U.S. Markets closed

Councils charging nearly £100 to take away gardening waste in fees branded 'immoral'

Sarah Knapton
One third of councils collect green waste for free, while Harlow charges £96 a year  - Christopher Jones

Gardeners are being charged nearly £100 to have their clippings and hedge trimmings taken away by councils while others receive the service for free, figures show.

Calculations carried out by this newspaper show that the costs are so high at some local authorities that it is the equivalent of adding nearly eight per cent to an annual council tax bill.

Councils are not supposed to raise their annual bills by more than 5.99 per cent annually without a referendum. 

But residents claim that charging for services which were previously included in council tax costs is an ‘immoral’ way to increase bills without requiring public approval.

Harlow District Council in Essex charges £96 a year to collect garden waste, the equivalent of 7.94 per cent increase for a Band A property.

Arun District Council charges £88.22 - a 7.52 per cent increase - while the London Borough of Lewisham charges £80, the equivalent of paying an extra 6.28 per cent.

Andrew Smith, who lives in Addington, Kent, said plans by Tonbridge & Malling Borough Council in Kent to introduce £40 bin charge this September pushed his annual council tax rise up to 6.65 per cent.

“Whilst technically not illegal it is certainly highly immoral,” he said.

The council has defended the scheme saying it will help fund improvements to kerbside recycling services. 

The Telegraph recently launched a Zero Waste campaign calling for recycling and waste disposal to made simpler and more consistent across the country. 

Out of 326 English councils which pick up rubbish and recycling from homes, 212 (65 per cent) now charge for a garden waste collection service. But costs vary widely with Richmondshire in North Yorkshire, charging just £22 a year.

In contrast Worthing charges nearly four times that amount (£80), while Brent, Gosport, Lambeth, Hastings, Haringey, East Hampshire and Lewes all have fees of £60 or above. 

City workers collect domestic garden waste for composting from outside houses in Newport South Wales Credit: Jeff Morgan/Alamy

Some 17 councils have introduced charges in the last 18 months, but critics claim the charges will lead to an increase in fly-tipping because people will be unwilling to pay for a service that until recently was provided free of charge.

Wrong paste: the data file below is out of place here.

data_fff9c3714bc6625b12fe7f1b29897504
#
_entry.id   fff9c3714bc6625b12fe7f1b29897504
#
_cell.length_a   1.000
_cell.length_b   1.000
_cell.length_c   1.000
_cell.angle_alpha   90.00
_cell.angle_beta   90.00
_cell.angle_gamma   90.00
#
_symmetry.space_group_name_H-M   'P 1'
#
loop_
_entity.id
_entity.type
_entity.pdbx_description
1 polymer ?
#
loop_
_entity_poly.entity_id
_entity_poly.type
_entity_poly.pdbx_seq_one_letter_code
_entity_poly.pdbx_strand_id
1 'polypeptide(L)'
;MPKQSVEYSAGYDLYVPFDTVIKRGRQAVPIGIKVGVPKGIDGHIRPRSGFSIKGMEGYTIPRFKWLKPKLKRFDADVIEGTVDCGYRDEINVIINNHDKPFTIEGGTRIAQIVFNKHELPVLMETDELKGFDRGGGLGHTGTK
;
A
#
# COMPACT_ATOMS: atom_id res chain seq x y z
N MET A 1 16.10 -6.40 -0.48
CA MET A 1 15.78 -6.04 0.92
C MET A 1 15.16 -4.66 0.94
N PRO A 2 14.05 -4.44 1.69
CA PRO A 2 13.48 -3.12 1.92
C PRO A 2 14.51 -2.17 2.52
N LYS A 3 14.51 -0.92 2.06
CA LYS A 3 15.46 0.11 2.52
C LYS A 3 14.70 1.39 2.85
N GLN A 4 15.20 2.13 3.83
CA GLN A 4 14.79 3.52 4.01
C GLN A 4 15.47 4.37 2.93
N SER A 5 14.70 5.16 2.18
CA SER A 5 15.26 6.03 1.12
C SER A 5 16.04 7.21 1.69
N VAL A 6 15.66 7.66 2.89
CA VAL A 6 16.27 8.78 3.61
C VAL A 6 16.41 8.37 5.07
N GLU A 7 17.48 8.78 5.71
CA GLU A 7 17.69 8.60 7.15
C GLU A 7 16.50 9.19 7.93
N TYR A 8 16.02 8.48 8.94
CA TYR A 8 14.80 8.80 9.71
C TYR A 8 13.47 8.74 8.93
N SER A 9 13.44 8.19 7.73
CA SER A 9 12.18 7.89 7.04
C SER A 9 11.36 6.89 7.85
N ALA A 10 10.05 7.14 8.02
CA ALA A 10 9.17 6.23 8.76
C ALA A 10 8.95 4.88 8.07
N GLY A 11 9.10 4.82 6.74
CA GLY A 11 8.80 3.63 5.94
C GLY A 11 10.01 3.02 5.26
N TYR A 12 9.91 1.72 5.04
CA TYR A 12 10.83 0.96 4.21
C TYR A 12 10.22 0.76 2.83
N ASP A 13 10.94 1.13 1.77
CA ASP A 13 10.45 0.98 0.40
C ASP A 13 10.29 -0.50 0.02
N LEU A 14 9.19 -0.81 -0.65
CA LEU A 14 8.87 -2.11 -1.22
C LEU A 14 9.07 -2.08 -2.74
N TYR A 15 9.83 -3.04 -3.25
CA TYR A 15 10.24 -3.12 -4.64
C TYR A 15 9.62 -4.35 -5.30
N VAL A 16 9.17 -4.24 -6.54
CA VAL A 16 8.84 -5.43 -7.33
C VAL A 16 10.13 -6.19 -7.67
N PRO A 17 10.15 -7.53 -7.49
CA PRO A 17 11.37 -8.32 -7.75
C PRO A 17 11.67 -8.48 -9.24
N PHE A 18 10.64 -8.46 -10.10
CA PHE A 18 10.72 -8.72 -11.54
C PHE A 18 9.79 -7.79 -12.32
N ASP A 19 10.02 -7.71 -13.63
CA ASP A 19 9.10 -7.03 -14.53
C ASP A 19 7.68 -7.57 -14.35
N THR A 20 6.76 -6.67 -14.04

John Read of the campaign group Cleanup Britain said: “Inevitably, if Councils start charging for garden waste then it's likely to prompt some people to fly-tip.

“However, there is no excuse for fly-tipping.  There is a cost for everything and people need to realise that most Councils are semi-bankrupt. The current local government funding model is unsustainable.” 

The Department for the Environment (Defra) has previously promised that garden waste collections will be free from 2023, and says councils will be properly funded to deliver the services. 

Coun Martin Tett, Environment spokesman for the Local Government Association, said: “Some councils were able to provide free garden waste collection services when they were first introduced but are now having to charge due to the huge financial pressures they are under. Money raised from charges goes back into services.

“Councils should be free to decide how to deliver their waste services locally, as various factors determine waste collection methods, such as property type and rurality.”

However the Royal Horticultural Society  (RHS) said homeowners should consider compositing if they want to avoid the charges. 

Guy Barter, Chief Horticulturist at the RHS, said: “Compost is the best of all soil improvers and is free and easy to prepare.

“If you don’t think you have enough to make it worth your while consider adding to the mix scrunched up newspaper, torn up cardboard or kitchen waste such as peelings and dinner leftovers. 

“Garden compost is seldom the crumbly dark brown of commercial compost, but it does not matter if it is a bit twiggy, the compost is still an excellent boost for soils.”